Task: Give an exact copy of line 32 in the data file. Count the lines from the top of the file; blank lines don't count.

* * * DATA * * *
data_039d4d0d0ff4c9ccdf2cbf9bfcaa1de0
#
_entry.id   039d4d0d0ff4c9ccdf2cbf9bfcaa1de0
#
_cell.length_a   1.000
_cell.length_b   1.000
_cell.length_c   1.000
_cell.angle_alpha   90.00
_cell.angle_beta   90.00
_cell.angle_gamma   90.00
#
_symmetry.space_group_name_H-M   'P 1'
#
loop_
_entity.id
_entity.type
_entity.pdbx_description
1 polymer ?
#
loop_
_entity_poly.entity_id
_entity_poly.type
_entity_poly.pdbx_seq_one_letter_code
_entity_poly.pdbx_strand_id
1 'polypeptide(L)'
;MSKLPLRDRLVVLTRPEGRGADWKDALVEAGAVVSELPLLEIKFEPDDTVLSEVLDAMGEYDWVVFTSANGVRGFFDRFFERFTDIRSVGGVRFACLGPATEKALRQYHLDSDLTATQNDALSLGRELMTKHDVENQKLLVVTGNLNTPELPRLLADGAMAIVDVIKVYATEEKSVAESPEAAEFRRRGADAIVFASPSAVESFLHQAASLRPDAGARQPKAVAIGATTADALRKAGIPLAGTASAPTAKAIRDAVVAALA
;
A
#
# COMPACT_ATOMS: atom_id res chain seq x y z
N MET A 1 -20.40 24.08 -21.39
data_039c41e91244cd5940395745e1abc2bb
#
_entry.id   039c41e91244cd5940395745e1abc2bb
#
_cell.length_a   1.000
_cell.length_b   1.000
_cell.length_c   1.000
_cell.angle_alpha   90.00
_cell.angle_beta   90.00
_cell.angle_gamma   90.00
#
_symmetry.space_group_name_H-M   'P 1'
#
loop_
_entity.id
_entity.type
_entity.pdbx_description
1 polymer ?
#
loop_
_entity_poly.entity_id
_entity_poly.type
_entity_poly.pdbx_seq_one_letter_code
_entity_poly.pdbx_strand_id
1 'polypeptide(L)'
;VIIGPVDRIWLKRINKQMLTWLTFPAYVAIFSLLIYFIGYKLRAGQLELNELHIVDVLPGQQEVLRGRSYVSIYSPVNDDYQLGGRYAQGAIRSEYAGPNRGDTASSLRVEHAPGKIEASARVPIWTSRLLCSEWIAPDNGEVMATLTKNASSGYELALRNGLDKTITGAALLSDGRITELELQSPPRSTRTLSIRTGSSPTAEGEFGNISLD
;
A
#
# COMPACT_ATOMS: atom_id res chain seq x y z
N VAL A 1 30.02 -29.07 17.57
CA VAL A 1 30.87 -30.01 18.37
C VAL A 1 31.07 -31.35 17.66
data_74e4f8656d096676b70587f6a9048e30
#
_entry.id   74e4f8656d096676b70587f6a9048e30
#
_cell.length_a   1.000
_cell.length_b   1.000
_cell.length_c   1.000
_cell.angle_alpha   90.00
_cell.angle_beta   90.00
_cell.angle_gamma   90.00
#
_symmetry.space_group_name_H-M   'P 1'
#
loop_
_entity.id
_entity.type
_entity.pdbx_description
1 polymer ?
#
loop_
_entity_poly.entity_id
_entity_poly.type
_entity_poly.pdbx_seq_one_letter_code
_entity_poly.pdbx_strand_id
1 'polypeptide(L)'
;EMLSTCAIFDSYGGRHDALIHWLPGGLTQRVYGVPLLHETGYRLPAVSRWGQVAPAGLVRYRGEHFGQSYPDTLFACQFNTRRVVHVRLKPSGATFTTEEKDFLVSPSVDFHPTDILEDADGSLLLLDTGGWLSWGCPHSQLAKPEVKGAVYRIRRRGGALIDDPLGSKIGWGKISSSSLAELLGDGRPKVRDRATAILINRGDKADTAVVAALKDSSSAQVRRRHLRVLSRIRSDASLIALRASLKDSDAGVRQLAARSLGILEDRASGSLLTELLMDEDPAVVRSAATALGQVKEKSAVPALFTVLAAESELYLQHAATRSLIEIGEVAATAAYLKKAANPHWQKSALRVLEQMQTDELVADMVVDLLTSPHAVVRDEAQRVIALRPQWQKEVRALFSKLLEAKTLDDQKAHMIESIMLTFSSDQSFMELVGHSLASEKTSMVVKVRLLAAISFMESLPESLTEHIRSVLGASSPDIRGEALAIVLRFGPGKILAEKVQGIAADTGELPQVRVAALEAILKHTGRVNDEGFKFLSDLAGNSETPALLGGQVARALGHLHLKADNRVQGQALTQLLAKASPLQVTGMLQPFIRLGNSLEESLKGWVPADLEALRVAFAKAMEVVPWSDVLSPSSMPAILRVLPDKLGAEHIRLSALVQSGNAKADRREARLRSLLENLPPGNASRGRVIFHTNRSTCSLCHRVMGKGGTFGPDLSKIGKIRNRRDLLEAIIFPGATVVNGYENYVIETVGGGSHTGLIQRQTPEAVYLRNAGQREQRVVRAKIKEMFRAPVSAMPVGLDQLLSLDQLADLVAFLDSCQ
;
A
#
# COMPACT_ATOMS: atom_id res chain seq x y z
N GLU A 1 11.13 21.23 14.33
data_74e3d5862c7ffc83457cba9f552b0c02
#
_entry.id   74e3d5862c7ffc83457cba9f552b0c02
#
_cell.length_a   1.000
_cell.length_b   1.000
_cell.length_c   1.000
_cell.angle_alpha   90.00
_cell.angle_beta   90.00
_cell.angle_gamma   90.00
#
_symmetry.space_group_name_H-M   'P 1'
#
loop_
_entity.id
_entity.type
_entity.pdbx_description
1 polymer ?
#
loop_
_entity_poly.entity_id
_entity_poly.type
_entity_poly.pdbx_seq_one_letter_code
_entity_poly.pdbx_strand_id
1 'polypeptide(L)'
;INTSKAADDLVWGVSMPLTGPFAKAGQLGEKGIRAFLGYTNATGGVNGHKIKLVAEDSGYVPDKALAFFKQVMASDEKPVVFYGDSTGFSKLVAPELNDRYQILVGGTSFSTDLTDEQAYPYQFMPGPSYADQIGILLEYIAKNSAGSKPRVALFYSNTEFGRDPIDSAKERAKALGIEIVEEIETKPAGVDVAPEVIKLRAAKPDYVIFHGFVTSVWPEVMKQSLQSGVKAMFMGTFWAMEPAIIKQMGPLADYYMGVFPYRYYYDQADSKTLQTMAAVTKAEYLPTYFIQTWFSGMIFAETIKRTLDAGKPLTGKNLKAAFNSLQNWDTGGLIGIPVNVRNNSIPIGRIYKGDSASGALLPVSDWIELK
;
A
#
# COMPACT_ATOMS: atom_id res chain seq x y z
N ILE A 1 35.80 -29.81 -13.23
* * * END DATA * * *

data_039c41e91244cd5940395745e1abc2bb